23 May 2012
Leigh Day & Co have been working closely with Medical Justice to assist five torture survivors who have been detained under immigration powers (and in one case, continues to be detained) despite Government policy that detention is appropriate for victims of torture only in very exceptional circumstances.
Judicial review proceedings were launched today on behalf of all five of the victims.
Sadly Leigh Day & Co’s clients are not unusual cases and the arbitrary detention of torture survivors in breach of government policy is wide spread. The legal cases will challenge the decisions to detain Leigh Day’s clients and the systemic failings of the Rule 35 procedure that is intended to protect them.
Rule 35 of the Detention Centre Rules 2001 requires medical practitioners in immigration removal centres (IRCs) to report on the case of any individual who he/she is concerned may have been a victim of torture. In turn, the UKBA caseowner reviews the appropriateness of detention. Policy guidance and legislation make clear that individuals who have independent evidence of torture should be released, absent very exceptional circumstances.
A detailed research report The Second Torture: the immigration detention of torture survivors has been published by the charity Medical Justice at a launch at the House of Commons.
The Report uncovers systemic failures in the safeguards purportedly in place to ensure that torture survivors are rarely, if ever, detained in immigration detention centres.
As Medical Justice’s report highlights, failures in the procedural safeguard are compounded by an apparent lack of will on the part of the Government to deal with this widespread problem with catastrophic consequences for victims of torture.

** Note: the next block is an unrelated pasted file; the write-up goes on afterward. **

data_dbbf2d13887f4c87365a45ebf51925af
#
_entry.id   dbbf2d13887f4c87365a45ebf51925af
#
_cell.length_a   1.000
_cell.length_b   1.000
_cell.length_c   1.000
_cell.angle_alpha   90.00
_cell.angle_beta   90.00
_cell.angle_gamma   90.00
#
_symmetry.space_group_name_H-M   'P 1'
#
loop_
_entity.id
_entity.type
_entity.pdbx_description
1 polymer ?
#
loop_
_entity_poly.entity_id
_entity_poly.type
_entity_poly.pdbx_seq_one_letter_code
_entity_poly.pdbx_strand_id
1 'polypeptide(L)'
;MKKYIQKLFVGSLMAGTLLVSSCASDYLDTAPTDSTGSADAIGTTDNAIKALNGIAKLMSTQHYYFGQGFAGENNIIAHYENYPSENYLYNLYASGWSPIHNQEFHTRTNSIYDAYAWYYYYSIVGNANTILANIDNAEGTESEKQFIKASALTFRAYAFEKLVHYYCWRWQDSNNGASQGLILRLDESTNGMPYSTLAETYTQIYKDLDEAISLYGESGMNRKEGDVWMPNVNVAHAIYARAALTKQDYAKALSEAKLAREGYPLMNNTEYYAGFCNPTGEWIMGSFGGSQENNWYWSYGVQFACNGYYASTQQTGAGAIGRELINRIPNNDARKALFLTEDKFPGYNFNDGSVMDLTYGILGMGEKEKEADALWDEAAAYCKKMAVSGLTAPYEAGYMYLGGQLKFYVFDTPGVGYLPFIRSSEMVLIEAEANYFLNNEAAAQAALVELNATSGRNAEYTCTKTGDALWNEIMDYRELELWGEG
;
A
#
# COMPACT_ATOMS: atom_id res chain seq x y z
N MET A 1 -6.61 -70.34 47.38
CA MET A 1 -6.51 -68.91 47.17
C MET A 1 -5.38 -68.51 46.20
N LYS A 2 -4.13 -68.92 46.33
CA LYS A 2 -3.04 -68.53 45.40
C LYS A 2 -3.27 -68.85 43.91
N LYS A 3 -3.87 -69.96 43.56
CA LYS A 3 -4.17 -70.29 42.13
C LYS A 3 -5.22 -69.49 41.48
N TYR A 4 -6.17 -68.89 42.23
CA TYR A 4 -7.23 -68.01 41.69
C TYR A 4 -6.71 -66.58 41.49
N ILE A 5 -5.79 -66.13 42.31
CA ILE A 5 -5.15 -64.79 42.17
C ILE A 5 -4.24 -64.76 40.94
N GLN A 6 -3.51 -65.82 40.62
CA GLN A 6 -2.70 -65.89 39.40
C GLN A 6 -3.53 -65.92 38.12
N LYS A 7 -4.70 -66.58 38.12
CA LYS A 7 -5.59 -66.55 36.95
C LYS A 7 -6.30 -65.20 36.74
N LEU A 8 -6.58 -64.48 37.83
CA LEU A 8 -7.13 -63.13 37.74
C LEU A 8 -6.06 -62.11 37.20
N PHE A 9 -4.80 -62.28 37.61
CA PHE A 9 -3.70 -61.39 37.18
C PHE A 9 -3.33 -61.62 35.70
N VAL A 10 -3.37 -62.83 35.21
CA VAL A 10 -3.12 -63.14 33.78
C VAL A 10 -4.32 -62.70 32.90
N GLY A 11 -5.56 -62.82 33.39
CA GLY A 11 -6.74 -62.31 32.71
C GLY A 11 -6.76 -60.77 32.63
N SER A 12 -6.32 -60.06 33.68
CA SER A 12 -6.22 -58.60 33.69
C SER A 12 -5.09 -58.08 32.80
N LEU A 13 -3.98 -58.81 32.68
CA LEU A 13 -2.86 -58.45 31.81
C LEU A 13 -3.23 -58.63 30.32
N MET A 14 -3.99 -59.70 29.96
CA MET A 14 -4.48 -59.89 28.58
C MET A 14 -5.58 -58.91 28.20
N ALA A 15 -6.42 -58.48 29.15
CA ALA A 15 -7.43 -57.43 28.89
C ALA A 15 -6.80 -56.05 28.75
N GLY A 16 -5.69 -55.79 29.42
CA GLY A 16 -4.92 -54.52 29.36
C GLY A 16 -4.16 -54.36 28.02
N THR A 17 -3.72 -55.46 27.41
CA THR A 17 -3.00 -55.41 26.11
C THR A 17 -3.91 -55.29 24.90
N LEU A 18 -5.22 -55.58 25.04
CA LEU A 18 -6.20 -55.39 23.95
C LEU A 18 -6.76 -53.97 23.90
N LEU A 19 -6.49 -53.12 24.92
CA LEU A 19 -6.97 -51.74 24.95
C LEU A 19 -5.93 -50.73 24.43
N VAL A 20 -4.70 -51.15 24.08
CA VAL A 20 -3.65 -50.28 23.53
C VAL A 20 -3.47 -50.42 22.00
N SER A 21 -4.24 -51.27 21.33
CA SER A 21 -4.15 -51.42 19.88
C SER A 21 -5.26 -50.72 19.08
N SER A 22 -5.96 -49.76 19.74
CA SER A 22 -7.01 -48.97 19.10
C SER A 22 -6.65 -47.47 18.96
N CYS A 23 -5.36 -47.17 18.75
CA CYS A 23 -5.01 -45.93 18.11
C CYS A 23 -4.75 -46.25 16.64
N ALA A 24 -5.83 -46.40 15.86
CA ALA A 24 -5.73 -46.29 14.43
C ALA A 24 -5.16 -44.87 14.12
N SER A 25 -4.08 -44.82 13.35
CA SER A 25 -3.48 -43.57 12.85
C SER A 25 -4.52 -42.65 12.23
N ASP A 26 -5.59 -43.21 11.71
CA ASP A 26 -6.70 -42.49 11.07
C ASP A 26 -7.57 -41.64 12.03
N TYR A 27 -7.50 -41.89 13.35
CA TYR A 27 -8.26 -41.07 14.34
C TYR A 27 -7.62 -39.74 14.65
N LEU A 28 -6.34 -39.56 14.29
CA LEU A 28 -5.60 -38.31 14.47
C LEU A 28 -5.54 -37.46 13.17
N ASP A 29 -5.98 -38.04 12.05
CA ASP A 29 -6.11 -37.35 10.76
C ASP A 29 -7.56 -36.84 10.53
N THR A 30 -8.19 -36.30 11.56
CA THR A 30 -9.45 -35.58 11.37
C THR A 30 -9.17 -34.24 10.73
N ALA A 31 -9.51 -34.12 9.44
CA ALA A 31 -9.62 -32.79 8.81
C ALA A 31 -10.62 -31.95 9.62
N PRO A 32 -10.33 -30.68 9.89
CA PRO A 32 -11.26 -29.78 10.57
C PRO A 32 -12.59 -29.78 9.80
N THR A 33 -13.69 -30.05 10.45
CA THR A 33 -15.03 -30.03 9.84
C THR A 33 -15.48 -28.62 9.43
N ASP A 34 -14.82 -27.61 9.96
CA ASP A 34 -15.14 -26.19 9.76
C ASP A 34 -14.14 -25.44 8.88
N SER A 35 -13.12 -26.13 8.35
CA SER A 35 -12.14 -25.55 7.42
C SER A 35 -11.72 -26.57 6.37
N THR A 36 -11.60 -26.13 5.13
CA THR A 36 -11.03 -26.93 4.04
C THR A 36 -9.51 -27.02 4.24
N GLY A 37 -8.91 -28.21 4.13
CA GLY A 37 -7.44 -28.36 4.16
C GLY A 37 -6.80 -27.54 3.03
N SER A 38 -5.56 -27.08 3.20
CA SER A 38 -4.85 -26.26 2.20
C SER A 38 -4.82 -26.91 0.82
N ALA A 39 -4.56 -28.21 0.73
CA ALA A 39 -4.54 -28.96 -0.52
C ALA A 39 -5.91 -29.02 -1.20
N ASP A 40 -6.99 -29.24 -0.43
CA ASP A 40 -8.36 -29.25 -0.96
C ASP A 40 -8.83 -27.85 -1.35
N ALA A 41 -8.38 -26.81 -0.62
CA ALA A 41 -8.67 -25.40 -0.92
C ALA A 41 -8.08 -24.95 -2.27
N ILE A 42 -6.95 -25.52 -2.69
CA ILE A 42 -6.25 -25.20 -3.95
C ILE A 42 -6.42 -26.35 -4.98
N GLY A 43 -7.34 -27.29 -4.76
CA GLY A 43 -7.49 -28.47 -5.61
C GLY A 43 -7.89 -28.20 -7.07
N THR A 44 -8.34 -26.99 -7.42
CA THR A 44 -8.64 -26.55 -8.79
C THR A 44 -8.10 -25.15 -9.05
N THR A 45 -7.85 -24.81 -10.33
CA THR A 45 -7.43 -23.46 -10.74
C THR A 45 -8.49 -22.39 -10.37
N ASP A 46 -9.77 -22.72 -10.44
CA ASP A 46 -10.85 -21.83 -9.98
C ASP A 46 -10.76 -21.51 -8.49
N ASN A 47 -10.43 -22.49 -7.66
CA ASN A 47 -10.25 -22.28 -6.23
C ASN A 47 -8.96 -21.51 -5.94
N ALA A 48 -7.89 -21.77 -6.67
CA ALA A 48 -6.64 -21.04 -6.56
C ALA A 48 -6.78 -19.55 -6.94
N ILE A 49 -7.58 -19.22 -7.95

Leigh Day & Co welcomes the publication of The Second Torture and hopes that Medical Justice’s work on this issue over many years will lead to fundamental change to a failing system.
The report’s author, Natasha Tsangarides stated: “UKBA and their contractors must be brought to account. That they can treat some of the most vulnerable individuals in this way and behind closed doors is a disgrace. All we ask for is that the government implements its own policy.”
Jamie Beagent, the solicitor acting for the five torture survivors, said: “I hope that by bringing these legal proceedings we able to achieve recompense for these vulnerable individuals. It is wrong that the Government can so arbitrarily and routinely breach its own stated policies and shameful that victims of torture are put through the horrendous experience of immigration detention.”
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